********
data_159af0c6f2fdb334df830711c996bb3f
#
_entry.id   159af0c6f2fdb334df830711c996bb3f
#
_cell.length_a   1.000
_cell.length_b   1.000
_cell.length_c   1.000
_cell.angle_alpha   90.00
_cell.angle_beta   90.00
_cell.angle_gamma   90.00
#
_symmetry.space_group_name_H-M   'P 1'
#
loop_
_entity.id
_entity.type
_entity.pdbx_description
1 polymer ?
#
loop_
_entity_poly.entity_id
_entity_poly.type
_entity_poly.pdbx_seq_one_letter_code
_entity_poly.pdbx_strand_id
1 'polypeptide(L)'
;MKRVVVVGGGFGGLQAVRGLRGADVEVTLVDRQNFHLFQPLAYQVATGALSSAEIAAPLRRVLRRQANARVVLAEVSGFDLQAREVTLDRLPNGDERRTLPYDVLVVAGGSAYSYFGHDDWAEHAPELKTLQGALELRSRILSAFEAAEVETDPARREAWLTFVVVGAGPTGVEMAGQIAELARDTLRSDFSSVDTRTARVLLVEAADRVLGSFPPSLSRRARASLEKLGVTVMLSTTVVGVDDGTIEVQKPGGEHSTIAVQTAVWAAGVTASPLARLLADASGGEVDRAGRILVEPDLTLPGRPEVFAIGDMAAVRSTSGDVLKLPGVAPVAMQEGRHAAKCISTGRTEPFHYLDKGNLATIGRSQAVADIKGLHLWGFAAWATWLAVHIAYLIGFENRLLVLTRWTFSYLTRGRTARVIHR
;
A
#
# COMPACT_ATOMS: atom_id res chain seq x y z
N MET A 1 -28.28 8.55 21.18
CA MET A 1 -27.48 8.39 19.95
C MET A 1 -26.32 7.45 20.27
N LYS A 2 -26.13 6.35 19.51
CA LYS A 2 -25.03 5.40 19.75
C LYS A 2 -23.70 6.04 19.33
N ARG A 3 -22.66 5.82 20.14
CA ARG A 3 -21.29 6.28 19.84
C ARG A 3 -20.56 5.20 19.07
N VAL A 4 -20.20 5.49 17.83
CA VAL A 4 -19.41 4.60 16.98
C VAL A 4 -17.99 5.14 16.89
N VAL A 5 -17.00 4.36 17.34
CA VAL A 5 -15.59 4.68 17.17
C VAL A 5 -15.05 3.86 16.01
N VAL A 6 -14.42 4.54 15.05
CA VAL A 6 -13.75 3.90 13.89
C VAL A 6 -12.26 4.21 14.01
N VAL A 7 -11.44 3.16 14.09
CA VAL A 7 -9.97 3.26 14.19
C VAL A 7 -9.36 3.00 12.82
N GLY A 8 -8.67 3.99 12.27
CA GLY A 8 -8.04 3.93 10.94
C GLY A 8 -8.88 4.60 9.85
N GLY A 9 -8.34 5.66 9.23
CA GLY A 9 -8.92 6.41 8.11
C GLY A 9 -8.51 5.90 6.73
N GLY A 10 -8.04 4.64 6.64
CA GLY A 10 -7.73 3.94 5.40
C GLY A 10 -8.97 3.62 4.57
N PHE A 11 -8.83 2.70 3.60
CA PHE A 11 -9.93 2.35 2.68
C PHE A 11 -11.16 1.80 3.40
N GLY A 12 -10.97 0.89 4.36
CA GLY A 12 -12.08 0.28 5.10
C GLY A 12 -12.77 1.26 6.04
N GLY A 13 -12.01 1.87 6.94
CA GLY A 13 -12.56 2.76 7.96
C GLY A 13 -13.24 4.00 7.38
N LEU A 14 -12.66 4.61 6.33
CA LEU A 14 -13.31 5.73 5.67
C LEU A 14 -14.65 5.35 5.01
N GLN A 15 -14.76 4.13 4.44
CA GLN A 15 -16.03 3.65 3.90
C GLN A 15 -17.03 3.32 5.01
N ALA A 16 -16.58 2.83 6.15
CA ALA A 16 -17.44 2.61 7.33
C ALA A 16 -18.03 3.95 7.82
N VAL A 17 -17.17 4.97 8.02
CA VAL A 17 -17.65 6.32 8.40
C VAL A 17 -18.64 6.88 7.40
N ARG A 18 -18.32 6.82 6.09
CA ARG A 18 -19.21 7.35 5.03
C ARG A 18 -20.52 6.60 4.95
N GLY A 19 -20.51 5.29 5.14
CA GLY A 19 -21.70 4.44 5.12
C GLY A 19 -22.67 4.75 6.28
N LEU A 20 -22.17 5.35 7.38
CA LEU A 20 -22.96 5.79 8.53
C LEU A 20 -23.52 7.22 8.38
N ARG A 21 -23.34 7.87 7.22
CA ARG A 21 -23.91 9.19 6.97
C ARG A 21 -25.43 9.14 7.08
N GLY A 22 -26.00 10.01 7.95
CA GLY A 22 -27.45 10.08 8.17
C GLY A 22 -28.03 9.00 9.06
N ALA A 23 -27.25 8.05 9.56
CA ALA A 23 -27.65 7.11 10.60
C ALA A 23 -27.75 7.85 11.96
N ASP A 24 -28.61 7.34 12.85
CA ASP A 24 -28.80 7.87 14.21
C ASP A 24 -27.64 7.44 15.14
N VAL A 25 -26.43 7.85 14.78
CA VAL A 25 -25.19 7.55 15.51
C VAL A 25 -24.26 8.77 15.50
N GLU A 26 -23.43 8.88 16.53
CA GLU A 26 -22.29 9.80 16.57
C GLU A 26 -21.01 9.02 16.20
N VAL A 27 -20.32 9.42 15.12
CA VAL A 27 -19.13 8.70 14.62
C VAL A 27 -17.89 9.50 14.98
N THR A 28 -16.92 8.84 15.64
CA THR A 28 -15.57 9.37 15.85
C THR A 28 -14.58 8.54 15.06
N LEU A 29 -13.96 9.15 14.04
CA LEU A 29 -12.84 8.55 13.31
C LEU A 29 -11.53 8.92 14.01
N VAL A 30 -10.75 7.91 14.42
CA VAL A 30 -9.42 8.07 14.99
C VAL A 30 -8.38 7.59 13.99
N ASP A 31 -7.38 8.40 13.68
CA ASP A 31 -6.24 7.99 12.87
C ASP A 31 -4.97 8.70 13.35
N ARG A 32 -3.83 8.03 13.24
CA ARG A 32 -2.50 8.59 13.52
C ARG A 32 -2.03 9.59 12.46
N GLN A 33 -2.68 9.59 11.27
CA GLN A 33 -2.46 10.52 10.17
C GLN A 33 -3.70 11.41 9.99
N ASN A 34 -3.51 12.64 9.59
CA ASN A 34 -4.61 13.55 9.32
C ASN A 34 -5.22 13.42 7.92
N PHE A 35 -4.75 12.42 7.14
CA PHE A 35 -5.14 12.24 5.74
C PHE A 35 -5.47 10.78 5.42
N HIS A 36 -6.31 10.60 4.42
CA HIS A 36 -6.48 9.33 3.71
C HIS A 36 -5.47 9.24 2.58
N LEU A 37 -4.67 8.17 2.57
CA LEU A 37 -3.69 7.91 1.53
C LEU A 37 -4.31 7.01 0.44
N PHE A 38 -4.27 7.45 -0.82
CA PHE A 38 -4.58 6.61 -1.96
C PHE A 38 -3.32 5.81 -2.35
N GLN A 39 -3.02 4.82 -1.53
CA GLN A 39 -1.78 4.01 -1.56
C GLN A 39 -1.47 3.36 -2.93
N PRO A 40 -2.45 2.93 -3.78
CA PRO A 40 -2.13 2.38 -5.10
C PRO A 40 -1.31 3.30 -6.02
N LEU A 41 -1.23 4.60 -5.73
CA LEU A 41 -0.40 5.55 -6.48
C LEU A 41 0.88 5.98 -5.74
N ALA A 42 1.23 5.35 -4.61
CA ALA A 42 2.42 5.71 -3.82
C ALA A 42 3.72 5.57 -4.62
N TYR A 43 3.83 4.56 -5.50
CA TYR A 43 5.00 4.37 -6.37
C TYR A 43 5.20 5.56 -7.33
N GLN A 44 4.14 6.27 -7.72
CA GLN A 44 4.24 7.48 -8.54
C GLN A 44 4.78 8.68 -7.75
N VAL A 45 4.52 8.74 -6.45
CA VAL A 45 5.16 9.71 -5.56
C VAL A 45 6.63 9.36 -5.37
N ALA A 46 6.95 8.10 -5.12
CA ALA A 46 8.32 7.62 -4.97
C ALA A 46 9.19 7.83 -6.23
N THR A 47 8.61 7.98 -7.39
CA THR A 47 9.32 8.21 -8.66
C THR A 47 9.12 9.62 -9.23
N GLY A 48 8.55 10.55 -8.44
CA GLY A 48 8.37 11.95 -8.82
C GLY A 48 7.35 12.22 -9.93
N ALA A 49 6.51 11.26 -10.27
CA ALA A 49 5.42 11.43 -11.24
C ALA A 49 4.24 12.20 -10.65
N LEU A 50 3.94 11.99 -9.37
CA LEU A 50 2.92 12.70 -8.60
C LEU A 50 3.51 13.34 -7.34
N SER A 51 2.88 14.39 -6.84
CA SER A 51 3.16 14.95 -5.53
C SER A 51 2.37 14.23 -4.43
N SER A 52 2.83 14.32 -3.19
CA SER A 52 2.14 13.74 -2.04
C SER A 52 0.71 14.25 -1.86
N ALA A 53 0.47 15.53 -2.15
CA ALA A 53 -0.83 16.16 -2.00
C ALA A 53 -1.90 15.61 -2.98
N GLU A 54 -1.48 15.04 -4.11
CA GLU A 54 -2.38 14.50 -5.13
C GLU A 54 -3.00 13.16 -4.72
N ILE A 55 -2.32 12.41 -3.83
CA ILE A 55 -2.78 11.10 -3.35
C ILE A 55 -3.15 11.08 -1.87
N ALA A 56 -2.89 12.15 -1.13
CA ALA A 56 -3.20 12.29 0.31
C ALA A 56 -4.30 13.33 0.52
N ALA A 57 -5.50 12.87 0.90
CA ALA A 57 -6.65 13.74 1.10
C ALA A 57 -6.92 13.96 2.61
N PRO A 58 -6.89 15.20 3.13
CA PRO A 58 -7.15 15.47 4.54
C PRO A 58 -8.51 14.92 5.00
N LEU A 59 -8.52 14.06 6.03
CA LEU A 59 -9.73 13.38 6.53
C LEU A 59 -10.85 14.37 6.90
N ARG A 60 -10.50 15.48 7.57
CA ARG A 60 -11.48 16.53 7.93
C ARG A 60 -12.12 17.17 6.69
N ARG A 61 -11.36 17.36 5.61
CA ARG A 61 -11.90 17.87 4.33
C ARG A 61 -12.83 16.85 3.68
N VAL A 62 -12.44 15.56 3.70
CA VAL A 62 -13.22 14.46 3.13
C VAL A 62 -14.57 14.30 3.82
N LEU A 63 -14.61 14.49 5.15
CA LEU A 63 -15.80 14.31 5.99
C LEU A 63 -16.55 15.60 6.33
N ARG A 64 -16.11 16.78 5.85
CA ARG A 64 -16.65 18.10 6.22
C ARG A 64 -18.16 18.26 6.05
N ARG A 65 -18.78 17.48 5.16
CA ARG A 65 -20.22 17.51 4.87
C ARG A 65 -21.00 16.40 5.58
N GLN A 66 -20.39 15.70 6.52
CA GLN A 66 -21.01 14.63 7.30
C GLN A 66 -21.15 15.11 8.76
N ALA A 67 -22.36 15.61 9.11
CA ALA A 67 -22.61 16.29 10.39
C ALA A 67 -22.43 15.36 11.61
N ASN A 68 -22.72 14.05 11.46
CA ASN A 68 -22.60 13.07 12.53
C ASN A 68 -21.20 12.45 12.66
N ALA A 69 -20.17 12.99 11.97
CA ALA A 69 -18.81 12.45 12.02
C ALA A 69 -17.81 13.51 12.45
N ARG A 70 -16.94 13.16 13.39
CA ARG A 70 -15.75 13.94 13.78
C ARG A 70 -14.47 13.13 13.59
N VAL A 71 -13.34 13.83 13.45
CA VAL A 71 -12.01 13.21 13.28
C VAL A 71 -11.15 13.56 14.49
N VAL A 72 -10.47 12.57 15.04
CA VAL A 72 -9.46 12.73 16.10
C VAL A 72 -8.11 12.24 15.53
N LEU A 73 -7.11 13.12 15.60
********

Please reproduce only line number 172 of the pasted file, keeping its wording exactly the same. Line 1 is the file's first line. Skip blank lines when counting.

N GLY A 48 8.55 10.55 -8.44